Entries in President Bill Clinton (2)


Bill Clinton: Despite Romney's 'Sterling Business Career,' Obama Proposals Superior

CNN(NEW YORK) -- On CNN last night, former President Bill Clinton was asked by fill-in host Harvey Weinstein about the Obama campaign’s attacks on Mitt Romney’s tenure as head of private equity firm Bain Capital.

“Governor Romney keeps talking about his experience at Bain Capital as a producer of jobs and that he had 25 years in the private sector,” Weinstein said. “It seems to play with a certain group, but do you think that really will affect people and think that he can produce jobs that the president can’t?”

“I think it will affect some people who relate well to businessmen,” Clinton said, “and I think he had a good business career. There is a lot of controversy about that. But if you go in and you try to save a failing company, and you and I have friends here who invest in companies, you can invest in a company, run up the debt, loot it, sell all the assets, and force all the people to lose their retirement and fire them. Or you can go into a company, have cutbacks, try to make it more productive with the purpose of saving it. And when you try, like anything else you try, you don’t always succeed. Not every movie you made was a smash hit.”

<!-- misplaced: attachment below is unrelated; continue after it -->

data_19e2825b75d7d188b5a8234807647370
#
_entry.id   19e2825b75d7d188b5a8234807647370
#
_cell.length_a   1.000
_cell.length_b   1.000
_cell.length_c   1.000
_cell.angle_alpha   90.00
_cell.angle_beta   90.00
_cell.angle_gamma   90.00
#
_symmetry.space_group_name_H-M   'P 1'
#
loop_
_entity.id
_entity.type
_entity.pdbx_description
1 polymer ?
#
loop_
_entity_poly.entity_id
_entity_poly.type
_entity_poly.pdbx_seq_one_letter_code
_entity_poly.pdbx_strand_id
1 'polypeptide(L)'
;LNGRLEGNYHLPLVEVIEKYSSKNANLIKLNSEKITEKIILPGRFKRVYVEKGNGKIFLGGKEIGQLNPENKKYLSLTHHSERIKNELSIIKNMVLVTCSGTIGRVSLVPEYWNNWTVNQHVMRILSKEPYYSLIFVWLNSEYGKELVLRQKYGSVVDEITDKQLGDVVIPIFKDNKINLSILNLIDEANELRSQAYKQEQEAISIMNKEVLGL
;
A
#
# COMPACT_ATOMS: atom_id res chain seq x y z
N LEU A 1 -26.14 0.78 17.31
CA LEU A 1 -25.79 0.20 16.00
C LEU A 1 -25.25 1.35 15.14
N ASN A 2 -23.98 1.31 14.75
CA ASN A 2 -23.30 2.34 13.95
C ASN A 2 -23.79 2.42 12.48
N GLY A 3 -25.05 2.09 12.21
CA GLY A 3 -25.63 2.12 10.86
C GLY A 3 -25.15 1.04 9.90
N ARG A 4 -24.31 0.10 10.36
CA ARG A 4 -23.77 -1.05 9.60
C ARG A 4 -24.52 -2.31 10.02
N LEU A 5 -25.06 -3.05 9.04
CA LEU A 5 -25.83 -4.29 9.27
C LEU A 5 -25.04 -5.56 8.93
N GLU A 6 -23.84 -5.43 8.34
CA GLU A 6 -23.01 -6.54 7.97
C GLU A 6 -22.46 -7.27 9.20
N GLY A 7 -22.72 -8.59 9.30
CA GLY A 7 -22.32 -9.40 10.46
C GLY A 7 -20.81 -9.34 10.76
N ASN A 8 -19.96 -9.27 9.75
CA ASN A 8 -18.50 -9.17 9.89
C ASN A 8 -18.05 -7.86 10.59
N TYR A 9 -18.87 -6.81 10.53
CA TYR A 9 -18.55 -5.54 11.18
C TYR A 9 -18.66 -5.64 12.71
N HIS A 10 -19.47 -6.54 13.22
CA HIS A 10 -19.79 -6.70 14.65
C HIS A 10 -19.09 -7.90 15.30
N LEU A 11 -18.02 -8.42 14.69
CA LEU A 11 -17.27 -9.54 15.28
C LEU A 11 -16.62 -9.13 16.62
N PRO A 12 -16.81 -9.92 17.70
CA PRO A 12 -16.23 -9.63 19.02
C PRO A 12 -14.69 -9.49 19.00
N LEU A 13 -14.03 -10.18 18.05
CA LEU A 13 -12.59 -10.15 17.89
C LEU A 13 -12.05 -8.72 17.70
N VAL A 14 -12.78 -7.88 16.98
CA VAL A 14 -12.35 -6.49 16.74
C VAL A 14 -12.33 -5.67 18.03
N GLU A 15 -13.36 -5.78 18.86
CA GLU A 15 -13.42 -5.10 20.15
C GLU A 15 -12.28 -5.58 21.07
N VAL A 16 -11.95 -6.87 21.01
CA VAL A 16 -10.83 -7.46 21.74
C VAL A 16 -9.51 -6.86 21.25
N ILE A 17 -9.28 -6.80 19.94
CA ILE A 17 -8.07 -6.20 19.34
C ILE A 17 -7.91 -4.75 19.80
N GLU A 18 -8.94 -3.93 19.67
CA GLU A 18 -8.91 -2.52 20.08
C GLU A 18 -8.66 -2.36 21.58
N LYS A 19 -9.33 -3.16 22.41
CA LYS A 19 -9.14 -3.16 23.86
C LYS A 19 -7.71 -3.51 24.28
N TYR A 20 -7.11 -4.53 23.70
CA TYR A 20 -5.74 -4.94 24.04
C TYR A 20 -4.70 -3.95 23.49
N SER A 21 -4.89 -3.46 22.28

“That’s for sure,” said Weinstein.

“So I don’t think that we ought to get into the position where we say ‘This is bad work, this is good work,’” Clinton continued. “I think, however, the real issue ought to be, what has Governor Romney advocated in the campaign that he will do as president? What has President Obama done and what does he propose to do? How do these things stack up against each other?

“That’s the most relevant thing. There’s no question that in terms of getting up and going to the office and, you know, basically performing the essential functions of the office, the man who has been governor and had a sterling business career crosses the qualification threshold,” the former president concluded. “But they have dramatically different proposals. And it’s my opinion, anyway, that the Obama proposals and the Obama record will be far better for the American economy and most Americans than those that Governor Romney has laid out. And that’s what the election ought to be about.”

The Romney folks have seized upon Clinton’s description of the former CEO’s “sterling business career,” as well as his argument that “I don’t think that we ought to get into the position where we say ‘This is bad work, this is good work,’” as evidence that Clinton pushed back against the Bain attacks.

Asked about the interview Friday, White House deputy press secretary Josh Earnest said, “I did not see the entire interview, but I saw some of the reports. And I also understand that there’s one other thing that President Clinton said in that interview that has not been as widely reported, which is that he said that this was a company, when he was characterizing the business activities at Bain, that they would ‘invest in a company, run up the debt, and force people to lose their retirement and fire them.’ So it’s not apparent to me that President Clinton made news in this interview.”